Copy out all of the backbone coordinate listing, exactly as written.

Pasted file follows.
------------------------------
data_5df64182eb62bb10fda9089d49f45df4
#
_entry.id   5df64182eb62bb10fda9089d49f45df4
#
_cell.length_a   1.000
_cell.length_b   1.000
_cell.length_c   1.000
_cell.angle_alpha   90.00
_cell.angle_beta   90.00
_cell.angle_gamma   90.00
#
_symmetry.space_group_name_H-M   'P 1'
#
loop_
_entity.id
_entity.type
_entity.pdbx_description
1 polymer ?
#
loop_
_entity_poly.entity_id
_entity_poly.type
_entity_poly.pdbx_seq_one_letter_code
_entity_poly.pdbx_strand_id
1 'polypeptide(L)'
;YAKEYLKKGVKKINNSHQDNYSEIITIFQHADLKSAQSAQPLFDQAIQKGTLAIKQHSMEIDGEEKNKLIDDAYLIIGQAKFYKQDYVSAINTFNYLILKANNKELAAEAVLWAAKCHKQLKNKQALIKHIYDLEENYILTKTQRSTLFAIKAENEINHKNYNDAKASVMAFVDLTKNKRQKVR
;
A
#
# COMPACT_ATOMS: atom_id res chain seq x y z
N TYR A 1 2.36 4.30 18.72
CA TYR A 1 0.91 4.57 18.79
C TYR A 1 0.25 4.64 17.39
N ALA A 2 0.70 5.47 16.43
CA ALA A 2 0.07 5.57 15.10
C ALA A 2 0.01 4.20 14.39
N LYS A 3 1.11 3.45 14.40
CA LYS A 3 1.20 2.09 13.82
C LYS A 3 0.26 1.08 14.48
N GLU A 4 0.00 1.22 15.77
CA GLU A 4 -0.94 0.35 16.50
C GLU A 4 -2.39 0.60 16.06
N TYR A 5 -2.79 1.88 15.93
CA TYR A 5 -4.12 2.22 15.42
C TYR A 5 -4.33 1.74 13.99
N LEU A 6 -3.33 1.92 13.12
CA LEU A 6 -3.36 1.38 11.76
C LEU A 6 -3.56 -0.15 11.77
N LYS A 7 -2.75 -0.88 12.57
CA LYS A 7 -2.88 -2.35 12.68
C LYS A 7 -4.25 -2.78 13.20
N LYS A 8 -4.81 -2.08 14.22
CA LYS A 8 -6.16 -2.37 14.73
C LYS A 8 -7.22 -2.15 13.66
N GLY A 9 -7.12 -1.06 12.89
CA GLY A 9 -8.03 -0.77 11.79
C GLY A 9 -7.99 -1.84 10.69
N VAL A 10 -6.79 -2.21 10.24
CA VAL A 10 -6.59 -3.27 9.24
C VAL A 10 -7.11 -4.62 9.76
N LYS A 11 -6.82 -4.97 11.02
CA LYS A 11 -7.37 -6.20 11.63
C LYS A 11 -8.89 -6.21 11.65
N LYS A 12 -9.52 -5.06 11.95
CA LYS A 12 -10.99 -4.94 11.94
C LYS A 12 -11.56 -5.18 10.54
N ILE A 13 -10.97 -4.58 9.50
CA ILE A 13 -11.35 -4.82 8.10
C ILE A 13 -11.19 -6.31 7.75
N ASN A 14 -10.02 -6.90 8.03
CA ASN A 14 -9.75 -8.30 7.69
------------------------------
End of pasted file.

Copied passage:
data_5df64182eb62bb10fda9089d49f45df4
#
_entry.id   5df64182eb62bb10fda9089d49f45df4
#
_cell.length_a   1.000
_cell.length_b   1.000
_cell.length_c   1.000
_cell.angle_alpha   90.00
_cell.angle_beta   90.00
_cell.angle_gamma   90.00
#
_symmetry.space_group_name_H-M   'P 1'
#
loop_
_entity.id
_entity.type
_entity.pdbx_description
1 polymer ?
#
loop_
_entity_poly.entity_id
_entity_poly.type
_entity_poly.pdbx_seq_one_letter_code
_entity_poly.pdbx_strand_id
1 'polypeptide(L)'
;YAKEYLKKGVKKINNSHQDNYSEIITIFQHADLKSAQSAQPLFDQAIQKGTLAIKQHSMEIDGEEKNKLIDDAYLIIGQAKFYKQDYVSAINTFNYLILKANNKELAAEAVLWAAKCHKQLKNKQALIKHIYDLEENYILTKTQRSTLFAIKAENEINHKNYNDAKASVMAFVDLTKNKRQKVR
;
A
#
# COMPACT_ATOMS: atom_id res chain seq x y z
N TYR A 1 2.36 4.30 18.72
CA TYR A 1 0.91 4.57 18.79
C TYR A 1 0.25 4.64 17.39
N ALA A 2 0.70 5.47 16.43
CA ALA A 2 0.07 5.57 15.10
C ALA A 2 0.01 4.20 14.39
N LYS A 3 1.11 3.45 14.40
CA LYS A 3 1.20 2.09 13.82
C LYS A 3 0.26 1.08 14.48
N GLU A 4 0.00 1.22 15.77
CA GLU A 4 -0.94 0.35 16.50
C GLU A 4 -2.39 0.60 16.06
N TYR A 5 -2.79 1.88 15.93
CA TYR A 5 -4.12 2.22 15.42
C TYR A 5 -4.33 1.74 13.99
N LEU A 6 -3.33 1.92 13.12
CA LEU A 6 -3.36 1.38 11.76
C LEU A 6 -3.56 -0.15 11.77
N LYS A 7 -2.75 -0.88 12.57
CA LYS A 7 -2.88 -2.35 12.68
C LYS A 7 -4.25 -2.78 13.20
N LYS A 8 -4.81 -2.08 14.22
CA LYS A 8 -6.16 -2.37 14.73
C LYS A 8 -7.22 -2.15 13.66
N GLY A 9 -7.12 -1.06 12.89
CA GLY A 9 -8.03 -0.77 11.79
C GLY A 9 -7.99 -1.84 10.69
N VAL A 10 -6.79 -2.21 10.24
CA VAL A 10 -6.59 -3.27 9.24
C VAL A 10 -7.11 -4.62 9.76
N LYS A 11 -6.82 -4.97 11.02
CA LYS A 11 -7.37 -6.20 11.63
C LYS A 11 -8.89 -6.21 11.65
N LYS A 12 -9.52 -5.06 11.95
CA LYS A 12 -10.99 -4.94 11.94
C LYS A 12 -11.56 -5.18 10.54
N ILE A 13 -10.97 -4.58 9.50
CA ILE A 13 -11.35 -4.82 8.10
C ILE A 13 -11.19 -6.31 7.75
N ASN A 14 -10.02 -6.90 8.03
CA ASN A 14 -9.75 -8.30 7.69